Sewage overflow. It's a growing problem nationwide.
More and more communities face the dual problem of aging
infrastructure and overdevelopment due to population growth.
Under the Federal Clean Water Act (CWA), EPA is keeping a
vigilant eye on the problem. When a community does not meet CWA regulations for
sewage overflow, EPA works with that community through long-term loans and
expertise to develop a solution.
Such is the case in Montgomery County, Ohio.
Working with EPA's Department of Financial Assistance, the
county implemented a 10-year, $100 million Sanitary System Overflow (SSO)
Program to upgrade infrastructure.
The Montgomery County SSO Program includes a wide range of
evaluations and upgrades including these:
of system inventory databases detailing information on every manhole, sewer
reach, lift station and force main in the existing collection system, and the
creation of maps of the existing collection system;
of a flow monitoring program to determine base flows and the wet weather
infiltration/inflow (I/I), along with the development of a relationship between
precipitation and I/I for each monitor;
of a field inspection program in limited areas to determine the collection
system condition and the probable sources of I/I;
of the potential for reducing the levels of I/I;
of the existing collection system and treatment facilities, and a hydraulic
analysis of the collection system to determine capability to convey expected
wastewater flows. Analyses would be for the 1-, 10-, 25- and 50-year storms for
design years 1990, 2000, 2010, 2020 and 2040;
of a master plan for recommended water pollution control improvements,
including a phased construction program and opinions of probable costs.
As part of its SSO program, Montgomery County determined
that equalization basins, strategically placed throughout the county, would be
required to capture sewage overflow that occurs most frequently during storm
According to Bill Horst, chief engineer for Montgomery
County, the county established strict requirements for the equalization basins.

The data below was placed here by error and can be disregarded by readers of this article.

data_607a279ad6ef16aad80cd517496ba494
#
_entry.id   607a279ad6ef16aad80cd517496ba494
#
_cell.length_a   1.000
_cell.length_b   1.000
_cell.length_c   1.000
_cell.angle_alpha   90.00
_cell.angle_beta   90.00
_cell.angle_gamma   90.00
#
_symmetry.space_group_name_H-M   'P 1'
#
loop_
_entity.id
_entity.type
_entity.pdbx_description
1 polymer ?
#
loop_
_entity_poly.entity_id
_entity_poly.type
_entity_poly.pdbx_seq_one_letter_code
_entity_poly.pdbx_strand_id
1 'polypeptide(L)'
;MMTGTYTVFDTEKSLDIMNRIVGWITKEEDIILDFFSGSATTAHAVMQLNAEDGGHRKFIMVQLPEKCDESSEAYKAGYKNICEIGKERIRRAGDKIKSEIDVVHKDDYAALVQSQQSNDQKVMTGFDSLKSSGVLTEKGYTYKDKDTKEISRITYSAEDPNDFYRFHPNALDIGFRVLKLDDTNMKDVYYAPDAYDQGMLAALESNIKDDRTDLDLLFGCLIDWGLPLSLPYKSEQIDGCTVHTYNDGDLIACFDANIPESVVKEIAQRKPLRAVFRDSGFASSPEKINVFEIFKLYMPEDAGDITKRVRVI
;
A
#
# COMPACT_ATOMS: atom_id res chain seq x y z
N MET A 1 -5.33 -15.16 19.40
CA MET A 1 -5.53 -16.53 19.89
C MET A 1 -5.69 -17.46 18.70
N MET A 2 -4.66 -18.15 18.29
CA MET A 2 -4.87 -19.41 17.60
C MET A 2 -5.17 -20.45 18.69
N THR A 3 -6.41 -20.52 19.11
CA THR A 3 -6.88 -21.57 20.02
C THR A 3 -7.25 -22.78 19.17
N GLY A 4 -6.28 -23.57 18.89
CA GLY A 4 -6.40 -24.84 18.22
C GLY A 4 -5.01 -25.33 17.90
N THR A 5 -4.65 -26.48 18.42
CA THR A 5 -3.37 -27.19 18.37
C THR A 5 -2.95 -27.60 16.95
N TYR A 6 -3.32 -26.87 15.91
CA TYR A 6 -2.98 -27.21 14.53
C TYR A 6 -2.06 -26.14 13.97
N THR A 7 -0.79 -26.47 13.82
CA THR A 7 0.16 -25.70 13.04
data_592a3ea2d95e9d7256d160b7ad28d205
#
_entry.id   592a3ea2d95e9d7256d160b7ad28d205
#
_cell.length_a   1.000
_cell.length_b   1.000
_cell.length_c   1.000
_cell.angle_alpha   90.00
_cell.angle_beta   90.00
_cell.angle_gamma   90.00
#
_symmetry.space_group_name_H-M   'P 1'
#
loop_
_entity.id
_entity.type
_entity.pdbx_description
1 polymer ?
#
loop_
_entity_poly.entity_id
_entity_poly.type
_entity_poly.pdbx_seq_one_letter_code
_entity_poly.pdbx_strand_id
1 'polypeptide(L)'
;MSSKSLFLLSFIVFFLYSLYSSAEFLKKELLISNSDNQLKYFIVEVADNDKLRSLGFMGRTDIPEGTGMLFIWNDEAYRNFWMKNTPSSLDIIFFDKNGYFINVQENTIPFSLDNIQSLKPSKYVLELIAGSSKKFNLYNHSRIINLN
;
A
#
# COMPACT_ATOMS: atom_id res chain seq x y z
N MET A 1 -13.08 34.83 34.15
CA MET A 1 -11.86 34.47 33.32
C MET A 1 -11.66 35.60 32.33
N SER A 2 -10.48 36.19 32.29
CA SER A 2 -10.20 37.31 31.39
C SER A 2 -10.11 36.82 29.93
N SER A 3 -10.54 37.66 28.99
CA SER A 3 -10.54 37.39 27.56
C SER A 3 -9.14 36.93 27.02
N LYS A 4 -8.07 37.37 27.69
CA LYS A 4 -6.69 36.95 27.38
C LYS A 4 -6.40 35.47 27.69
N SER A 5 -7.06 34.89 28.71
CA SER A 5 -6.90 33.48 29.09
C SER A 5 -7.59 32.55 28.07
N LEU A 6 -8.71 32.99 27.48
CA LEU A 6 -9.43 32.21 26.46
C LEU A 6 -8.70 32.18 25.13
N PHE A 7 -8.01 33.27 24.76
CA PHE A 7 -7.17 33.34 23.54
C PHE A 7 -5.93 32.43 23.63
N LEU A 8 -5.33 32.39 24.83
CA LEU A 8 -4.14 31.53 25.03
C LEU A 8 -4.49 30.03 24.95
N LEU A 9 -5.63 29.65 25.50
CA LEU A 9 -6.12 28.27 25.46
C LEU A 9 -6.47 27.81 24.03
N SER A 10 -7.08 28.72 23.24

"They had to be enclosed with concrete domes. They had
to fit aesthetically in the industrial and residential locations in which they
were placed. They had to have odor control functions. And they had to offer low
maintenance and be durable for the long run," Horst explained.
Based on these and other requirements, the county
competitively bid and selected Preload Inc. of Hauppauge, N.Y., to provide
three prestressed concrete tanks.
"After reviewing alternative structures, we considered
such solutions as AWWA Standard D115 tanks. But ultimately, we determined that
Preload's AWWA Standard D110, Type III tanks were the right solutions for our
The tanks were then specifically designed and built to meet
the varying requirements for each equalization basin.
"Each basin had unique requirements for capacity, aesthetic
style, footprint and functional capabilities," Horst commented. "For
one location, we needed a smaller capacity facility with a tight footprint
built below ground because the location is near an air force base with strict
height and footprint requirements. For the larger facility, we incorporated a
gravity in/gravity out system to take advantage of the fact that it's built on
Horst explained that the tanks remain empty until sewage
overruns occur, which he said has happened approximately three to five times a
year due to storms. "And when they do, all we have to do is clean out the
tanks afterwards. There's very little maintenance, other than scheduled
replacements of moving parts."
The Montgomery County, Ohio 10-year SSO Program is still in
the implementation phase, with regularly scheduled infrastructure upgrades
occurring and another equalization basin scheduled to be constructed.
"We're working with EPA closely," Horst concluded,
adding, "We're well along the way to establishing an environmentally
compliant infrastructure that will carry us into the next century."
For further information, contact Preload Inc. at